52

I have a string of numbers like so:

example_string = '0, 0, 0, 11, 0, 0, 0, 0, 0, 19, 0, 9, 0, 0, 0, 0, 0, 0, 11'

I would like to convert it to a list:

example_list = [0, 0, 0, 11, 0, 0, 0, 0, 0, 19, 0, 9, 0, 0, 0, 0, 0, 0, 11]

I tried this code:

example_list = []
for x in example_string:
    example_list.append(int(x))

Obviously it does not work, as the string contains spaces and commas. However, even if I remove those, the individual digits of the numbers get converted, giving a result like [0, 0, 0, 0, 1, 1, 0, 0, 0, 0, 0, 1, 9, 0, 9, 0, 0, 0, 0, 0, 0, 1, 1].

How can I get the desired result?


See also: How to split a string of space separated numbers into integers? . This question adds a small additional consideration: since int can accept leading and trailing whitespace, there is reason to split on just , rather than , .

The obvious approach to this problem is a common combination of simple tasks:

However, depending on the exact requirements, it can be addressed in other ways. For some cases, the split step may be sufficient on its own. There are other approaches, given in some answers here, to produce different output besides a native Python list - for example, using the standard library array.array, or a NumPy array.

Alternately, the problem can be seen as a special case of How to extract numbers from a string in Python? .

1

6 Answers 6

100

Split on commas, then map to integers:

map(int, example_string.split(','))

Or use a list comprehension:

[int(s) for s in example_string.split(',')]

The latter works better if you want a list result, or you can wrap the map() call in list().

This works because int() tolerates whitespace:

>>> example_string = '0, 0, 0, 11, 0, 0, 0, 0, 0, 19, 0, 9, 0, 0, 0, 0, 0, 0, 11'
>>> list(map(int, example_string.split(',')))  # Python 3, in Python 2 the list() call is redundant
[0, 0, 0, 11, 0, 0, 0, 0, 0, 19, 0, 9, 0, 0, 0, 0, 0, 0, 11]
>>> [int(s) for s in example_string.split(',')]
[0, 0, 0, 11, 0, 0, 0, 0, 0, 19, 0, 9, 0, 0, 0, 0, 0, 0, 11]

Splitting on just a comma also is more tolerant of variable input; it doesn't matter if 0, 1 or 10 spaces are used between values.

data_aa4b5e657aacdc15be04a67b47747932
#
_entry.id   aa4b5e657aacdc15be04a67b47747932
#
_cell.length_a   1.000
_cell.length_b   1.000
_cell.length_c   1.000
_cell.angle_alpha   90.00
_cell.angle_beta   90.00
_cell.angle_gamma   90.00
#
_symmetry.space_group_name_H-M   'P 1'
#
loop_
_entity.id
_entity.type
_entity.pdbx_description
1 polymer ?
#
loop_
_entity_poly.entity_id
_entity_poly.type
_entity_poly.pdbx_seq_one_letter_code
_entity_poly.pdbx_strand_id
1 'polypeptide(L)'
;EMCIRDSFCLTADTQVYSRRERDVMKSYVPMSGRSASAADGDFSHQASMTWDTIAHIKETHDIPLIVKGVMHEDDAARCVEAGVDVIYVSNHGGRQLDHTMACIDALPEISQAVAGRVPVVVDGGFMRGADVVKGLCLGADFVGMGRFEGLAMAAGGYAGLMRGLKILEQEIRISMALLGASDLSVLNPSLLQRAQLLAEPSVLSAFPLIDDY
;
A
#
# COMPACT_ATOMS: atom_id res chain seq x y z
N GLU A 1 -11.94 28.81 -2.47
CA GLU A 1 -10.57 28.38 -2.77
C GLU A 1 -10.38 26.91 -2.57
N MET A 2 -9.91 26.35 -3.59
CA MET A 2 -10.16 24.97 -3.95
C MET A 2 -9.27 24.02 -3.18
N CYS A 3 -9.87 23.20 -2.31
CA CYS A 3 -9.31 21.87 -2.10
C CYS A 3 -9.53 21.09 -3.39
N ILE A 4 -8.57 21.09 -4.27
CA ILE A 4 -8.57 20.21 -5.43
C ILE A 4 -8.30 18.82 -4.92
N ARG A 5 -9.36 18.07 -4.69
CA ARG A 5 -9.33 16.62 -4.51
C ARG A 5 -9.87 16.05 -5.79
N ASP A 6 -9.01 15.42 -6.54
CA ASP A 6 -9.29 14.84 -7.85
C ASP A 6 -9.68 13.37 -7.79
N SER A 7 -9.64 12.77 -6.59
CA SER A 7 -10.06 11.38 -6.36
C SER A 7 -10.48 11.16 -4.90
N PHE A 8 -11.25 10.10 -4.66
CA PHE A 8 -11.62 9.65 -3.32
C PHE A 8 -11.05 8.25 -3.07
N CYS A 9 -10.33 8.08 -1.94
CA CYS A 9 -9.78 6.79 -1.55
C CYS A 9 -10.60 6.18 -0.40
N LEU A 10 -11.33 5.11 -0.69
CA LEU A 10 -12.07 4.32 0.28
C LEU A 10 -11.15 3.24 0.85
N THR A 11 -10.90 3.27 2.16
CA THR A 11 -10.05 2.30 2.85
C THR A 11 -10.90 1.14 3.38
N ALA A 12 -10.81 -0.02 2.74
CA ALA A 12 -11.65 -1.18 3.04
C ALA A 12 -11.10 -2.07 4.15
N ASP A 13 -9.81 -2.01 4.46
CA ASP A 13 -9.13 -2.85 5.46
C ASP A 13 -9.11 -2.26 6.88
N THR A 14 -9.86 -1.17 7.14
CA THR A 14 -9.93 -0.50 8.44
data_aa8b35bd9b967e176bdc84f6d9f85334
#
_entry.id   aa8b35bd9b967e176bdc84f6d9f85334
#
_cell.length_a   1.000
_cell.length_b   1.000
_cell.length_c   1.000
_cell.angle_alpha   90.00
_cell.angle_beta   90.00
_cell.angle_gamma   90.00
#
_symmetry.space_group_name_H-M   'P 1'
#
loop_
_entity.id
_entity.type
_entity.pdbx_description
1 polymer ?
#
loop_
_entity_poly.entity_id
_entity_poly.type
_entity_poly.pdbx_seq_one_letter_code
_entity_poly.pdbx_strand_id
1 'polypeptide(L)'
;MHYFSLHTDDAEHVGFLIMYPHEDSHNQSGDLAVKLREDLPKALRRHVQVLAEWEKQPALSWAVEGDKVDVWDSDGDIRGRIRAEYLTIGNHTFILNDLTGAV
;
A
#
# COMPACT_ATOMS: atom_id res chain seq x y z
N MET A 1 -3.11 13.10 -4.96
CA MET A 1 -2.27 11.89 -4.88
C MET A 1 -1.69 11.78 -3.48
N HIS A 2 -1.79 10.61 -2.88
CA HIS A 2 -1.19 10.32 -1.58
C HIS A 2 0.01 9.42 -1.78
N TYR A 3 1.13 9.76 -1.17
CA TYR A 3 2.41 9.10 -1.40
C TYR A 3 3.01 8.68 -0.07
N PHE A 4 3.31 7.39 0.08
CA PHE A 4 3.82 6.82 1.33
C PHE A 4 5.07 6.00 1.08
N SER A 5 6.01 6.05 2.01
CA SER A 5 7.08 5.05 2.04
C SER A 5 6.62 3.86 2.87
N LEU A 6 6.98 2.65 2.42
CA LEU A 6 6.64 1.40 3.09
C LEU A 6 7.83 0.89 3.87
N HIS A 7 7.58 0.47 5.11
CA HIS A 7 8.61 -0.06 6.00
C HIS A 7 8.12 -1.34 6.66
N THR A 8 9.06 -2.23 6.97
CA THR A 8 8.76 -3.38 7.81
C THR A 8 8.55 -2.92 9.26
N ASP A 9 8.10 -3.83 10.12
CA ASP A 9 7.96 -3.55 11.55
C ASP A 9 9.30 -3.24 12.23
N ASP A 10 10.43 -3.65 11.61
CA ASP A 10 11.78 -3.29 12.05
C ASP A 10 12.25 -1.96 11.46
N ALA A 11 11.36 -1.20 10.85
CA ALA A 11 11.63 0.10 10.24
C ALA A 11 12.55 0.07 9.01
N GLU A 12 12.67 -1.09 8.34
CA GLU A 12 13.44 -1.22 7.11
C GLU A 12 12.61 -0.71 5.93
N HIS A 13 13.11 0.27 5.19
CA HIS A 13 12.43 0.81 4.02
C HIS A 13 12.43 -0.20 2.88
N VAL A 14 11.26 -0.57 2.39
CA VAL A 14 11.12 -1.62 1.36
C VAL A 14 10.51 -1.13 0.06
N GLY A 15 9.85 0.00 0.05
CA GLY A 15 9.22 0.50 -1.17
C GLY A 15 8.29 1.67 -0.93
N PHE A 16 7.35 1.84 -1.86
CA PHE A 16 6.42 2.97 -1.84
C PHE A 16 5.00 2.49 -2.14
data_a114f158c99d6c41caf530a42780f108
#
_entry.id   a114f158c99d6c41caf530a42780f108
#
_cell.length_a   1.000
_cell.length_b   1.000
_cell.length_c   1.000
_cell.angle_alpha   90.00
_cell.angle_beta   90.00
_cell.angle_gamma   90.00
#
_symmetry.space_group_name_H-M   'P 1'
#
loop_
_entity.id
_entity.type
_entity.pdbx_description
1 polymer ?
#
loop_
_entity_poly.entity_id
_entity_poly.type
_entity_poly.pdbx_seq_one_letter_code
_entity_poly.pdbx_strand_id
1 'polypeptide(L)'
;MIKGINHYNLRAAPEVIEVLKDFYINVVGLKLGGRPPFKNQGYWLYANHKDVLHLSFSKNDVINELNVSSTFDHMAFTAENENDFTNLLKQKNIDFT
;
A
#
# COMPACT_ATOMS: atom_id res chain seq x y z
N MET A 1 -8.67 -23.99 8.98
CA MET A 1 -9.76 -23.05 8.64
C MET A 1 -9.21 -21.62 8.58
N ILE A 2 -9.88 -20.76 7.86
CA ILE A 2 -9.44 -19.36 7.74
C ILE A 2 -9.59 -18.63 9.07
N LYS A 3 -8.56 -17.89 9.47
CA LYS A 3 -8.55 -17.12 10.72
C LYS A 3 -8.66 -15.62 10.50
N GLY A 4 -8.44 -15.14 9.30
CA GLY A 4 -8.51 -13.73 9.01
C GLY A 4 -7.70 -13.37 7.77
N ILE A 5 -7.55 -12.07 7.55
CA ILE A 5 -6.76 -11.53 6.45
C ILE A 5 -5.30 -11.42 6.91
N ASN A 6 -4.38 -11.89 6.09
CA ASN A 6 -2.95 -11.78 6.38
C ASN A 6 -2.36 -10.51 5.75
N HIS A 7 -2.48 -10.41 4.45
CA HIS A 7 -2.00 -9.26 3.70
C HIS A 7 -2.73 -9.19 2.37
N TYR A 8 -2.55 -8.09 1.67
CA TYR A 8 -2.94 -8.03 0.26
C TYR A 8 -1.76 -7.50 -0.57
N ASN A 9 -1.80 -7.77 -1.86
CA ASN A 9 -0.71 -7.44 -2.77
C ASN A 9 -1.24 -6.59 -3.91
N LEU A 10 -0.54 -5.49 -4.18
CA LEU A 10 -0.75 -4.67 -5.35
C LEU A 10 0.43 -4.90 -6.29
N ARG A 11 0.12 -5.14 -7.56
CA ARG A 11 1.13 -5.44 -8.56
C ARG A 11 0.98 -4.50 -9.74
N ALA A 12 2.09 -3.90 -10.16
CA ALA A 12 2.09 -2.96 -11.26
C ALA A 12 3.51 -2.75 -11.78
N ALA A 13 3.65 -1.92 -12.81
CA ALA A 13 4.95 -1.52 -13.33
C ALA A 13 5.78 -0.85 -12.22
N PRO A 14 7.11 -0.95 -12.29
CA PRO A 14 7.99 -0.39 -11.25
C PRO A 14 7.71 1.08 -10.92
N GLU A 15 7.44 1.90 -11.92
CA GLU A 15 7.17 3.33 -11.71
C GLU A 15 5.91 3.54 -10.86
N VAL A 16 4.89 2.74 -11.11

3
  • 4
    For the python3, you have to change map(int, example_string.split(',')) to list(map(int, example_string.split(','))).
    – Tengerye
    Commented Sep 13, 2018 at 1:11
  • 1
    @Tengerye: that depends; if you only need an iterable the map() object is fine as it is.
    – Martijn Pieters
    Commented Sep 13, 2018 at 8:34
  • Thanks a million!!!!
    – Emjey
    Commented Dec 5, 2019 at 18:14
14

I guess the dirtiest solution is this:

list(eval('0, 0, 0, 11, 0, 0, 0, 11'))
2
  • If the original string of numbers was stored in "python format", this solution will actually adapt to whatever type of data is stored. '0, 0, 0, 11' will map to int type and '0.12, 0.1, 1.2' will map to float type without having to explicitly code for it.
    – Marcos
    Commented Nov 10, 2016 at 7:56
  • 3
    It could be dirtier, but it's dirty enough to earn you my downvote. Why even post a horrible solution like that?
    – Aran-Fey
    Commented Jun 3, 2018 at 7:09
7
number_string = '0, 0, 0, 11, 0, 0, 0, 0, 0, 19, 0, 9, 0, 0, 0, 0, 0, 0, 11'

number_string = number_string.split(',')

number_string = [int(i) for i in number_string]
1
  • 1
    Hey Rohit :). Welcome to SO. Do you mind adding a bit explanations to your code? So the next guys coming in have a better idea of what you're doing with your answer :).
    – Patrice
    Commented Oct 8, 2014 at 15:17
7

It should work:

example_string = '0, 0, 0, 11, 0, 0, 0, 0, 0, 19, 0, 9, 0, 0, 0, 0, 0, 0, 11'
example_list = [int(k) for k in example_string.split(',')]
6

You can also use a list comprehension on split string:

[ int(x) for x in example_string.split(',') ]
2

Try this:

import re
[int(s) for s in re.split('[\s,]+',example_string)]

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